The White Crested Laughingthrush is a unique, personable bird from south-east Asia that I have encountered on two recent zoo visits. These encounters inspired me to look up these outgoing birds and I discovered some very interesting things about them which I am going to share in this article.
Before going any further, I should point out that I have a slight bias towards these creatures. In a recent zoo visit, in the bitter cold, I was introduced to the white crested laughingthrush. There was no sign identifying them on their cage so I had no idea what they were but what I now know to be the male white crested laughingthrush was very interested in the small party of visitors outside his cage. He put on quite the show, not permitting visitors to wander out of his view without voicing his disapproval in a very obvious manner, and attempting to follow them as far as he could in his cage. He kept this up the entire twenty minutes I was outside his cage and continued to sing after me as I walked away from the cage. He was easily the most entertaining animal in the zoo.
Laughingthrushes come in four separate genera and are most frequently found in southeast Asia. The white crested laughingthrush is known to science as Garrulax leucolophus and has a home range throughout the Himalayan foothills, though it has been introduced into Singapore and Malaysia as a result of release from the pet trade and escapes from owners. They are quite common throughout their range, leading scientists to declare that they are not threatened at all in their home range. There are unconfirmed reports of individuals being sighted wild in both the United Kingdom and the United States.
As one might expect based on the name, the white-crested laughingthrush has a white crest atop its head which is distinctive of the species. Generally, they have dull brown to mustard brown wings and a white chest and head. A small patch of grey marks the transition between the wings and the neck. They have a black band which runs through their eyes, ending at the grey patch on their neck. White-crested laughingthrushes are sexually dimorphic. This means the female and the male can be told apart just by looking at their appearance. The female’s crest is much smaller and less distinct. The male crest is the defining feature of its head. As noted in the above story, white-crested laughingthrushes are very social and more than willing to interact with their human visitors in zoos or the wild. They frequently are found in gangs of eight to ten, but these can be up to forty. They are not strong flyers, generally sitting on jungle branches until disturbed, when they will quickly flit to another nearby tree. The call of a white crested laughingthrush is quite distinctive. I’ve linked to a website with calls on it from this bird below. The laughingthrush name comes from the calls which slightly resemble a child laughing. Their diet is varied, consisting of various insects and, if they get the opportunity, small fish, reptiles, and amphibians. The one I witnessed being fed on a recent zoo visit was making a meal of bait minnows.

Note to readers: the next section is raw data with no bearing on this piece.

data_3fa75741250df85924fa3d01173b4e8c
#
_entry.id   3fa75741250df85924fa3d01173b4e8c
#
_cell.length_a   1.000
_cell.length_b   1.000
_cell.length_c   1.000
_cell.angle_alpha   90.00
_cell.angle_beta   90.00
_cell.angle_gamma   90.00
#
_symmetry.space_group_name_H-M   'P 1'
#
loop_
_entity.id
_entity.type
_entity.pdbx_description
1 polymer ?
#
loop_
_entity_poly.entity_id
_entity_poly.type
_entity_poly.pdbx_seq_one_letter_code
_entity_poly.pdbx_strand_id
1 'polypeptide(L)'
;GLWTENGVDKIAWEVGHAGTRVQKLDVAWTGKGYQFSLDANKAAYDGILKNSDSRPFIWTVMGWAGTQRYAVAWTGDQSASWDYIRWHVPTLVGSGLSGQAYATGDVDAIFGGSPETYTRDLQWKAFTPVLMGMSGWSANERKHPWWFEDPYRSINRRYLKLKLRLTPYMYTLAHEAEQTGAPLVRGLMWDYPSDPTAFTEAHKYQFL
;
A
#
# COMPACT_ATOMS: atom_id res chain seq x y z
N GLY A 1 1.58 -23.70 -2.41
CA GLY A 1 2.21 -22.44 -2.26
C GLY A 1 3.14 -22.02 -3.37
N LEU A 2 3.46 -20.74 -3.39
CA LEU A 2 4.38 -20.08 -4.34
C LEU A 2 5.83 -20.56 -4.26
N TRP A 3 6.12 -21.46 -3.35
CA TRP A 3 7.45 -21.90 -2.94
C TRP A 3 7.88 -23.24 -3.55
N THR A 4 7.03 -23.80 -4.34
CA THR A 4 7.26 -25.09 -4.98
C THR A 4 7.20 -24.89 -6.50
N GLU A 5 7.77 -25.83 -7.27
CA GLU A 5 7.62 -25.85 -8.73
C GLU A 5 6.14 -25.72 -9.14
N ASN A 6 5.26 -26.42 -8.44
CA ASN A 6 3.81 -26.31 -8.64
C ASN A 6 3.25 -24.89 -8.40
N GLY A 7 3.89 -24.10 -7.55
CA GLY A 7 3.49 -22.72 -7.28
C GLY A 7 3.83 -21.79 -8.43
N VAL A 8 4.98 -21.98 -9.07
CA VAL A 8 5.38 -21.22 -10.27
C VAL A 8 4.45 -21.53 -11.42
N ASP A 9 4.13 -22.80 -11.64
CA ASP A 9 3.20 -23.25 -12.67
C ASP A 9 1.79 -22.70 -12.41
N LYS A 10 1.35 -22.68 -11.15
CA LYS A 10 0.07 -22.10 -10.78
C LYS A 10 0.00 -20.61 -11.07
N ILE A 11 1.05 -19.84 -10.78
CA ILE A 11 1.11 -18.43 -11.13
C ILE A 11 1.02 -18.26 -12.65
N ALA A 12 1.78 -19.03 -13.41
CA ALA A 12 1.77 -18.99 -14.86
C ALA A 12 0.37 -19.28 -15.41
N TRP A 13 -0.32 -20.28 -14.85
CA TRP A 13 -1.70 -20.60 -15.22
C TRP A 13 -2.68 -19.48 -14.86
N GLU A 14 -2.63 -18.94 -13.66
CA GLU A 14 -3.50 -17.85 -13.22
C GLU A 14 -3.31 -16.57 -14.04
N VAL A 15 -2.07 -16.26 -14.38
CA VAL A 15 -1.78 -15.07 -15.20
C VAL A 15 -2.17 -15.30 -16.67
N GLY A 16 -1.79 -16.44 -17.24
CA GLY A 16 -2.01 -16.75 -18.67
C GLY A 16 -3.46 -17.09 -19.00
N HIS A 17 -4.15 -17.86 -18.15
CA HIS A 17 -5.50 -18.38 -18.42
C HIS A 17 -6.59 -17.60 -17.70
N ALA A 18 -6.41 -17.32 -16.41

White-crested laughing thrushes have a distinctive method of breeding, something not commonly seen in the animal kingdom. Their breeding season ranges from March to August and males and females form very tight-knit bonds during that time. They nest generally in bamboo, at least a few feet from the ground. They will lay eggs multiple times in a breeding season. The parents will incubate the eggs for up to seventeen days before the chicks hatch. Both parents share in this chore, along with the duties of caring for the newly hatched chicks. After about two weeks in the nest, the chicks are capable of feeding themselves and look essentially like smaller adults. However, they do not leave their nesting area. Instead, older hatched chicks stay around the nest as the male and female raise a new brood and help care for them. This will go on until the end of the season, with some chicks weaning in mid-March still helping around the nest at the end of the breeding season. The chicks will be sexually mature in their second year of life and will reach their slightly less than twelve-inch length about the same time.
The white crested laughingthrush is more than just an interesting creature, however. Some of its behaviors provide challenges to evolutionary theory. The social behaviors of the bird are common enough among birds but where did they come from? How does a bird know that one call means danger, another means food, and a third is merely a social inquiry? This comes down to instinct, something built into the bird which is unlearned. However, the origin of instinct must be explained. Evolution has no explanation for it. No random process would create an innate knowledge of anything, everything would have to be learned.
Further, the white crested laughingthrush has unusually close family ties for a bird. Using newly fledged young to care for newly hatched chicks is a novel method of easing chick care burdens on the parents. However, why do the young stay around? There is no evolutionary benefit for the newly fledged chick to help rear its future competitors. Instead, it puts itself at risk for birds that will one day compete with it for food, mates, and shelter. This is the exact opposite of what evolution would predict. The newly hatched chicks do not care about the fledglings genes. Why then, evolutionarily speaking, should the fledglings care about them? No random process would ever devise such a self-sacrificing behavior, and yet it is normal for the white crested laughingthrush. Surely this bird had to have been designed to function this way. No other explanation works and explains its behaviors adequately.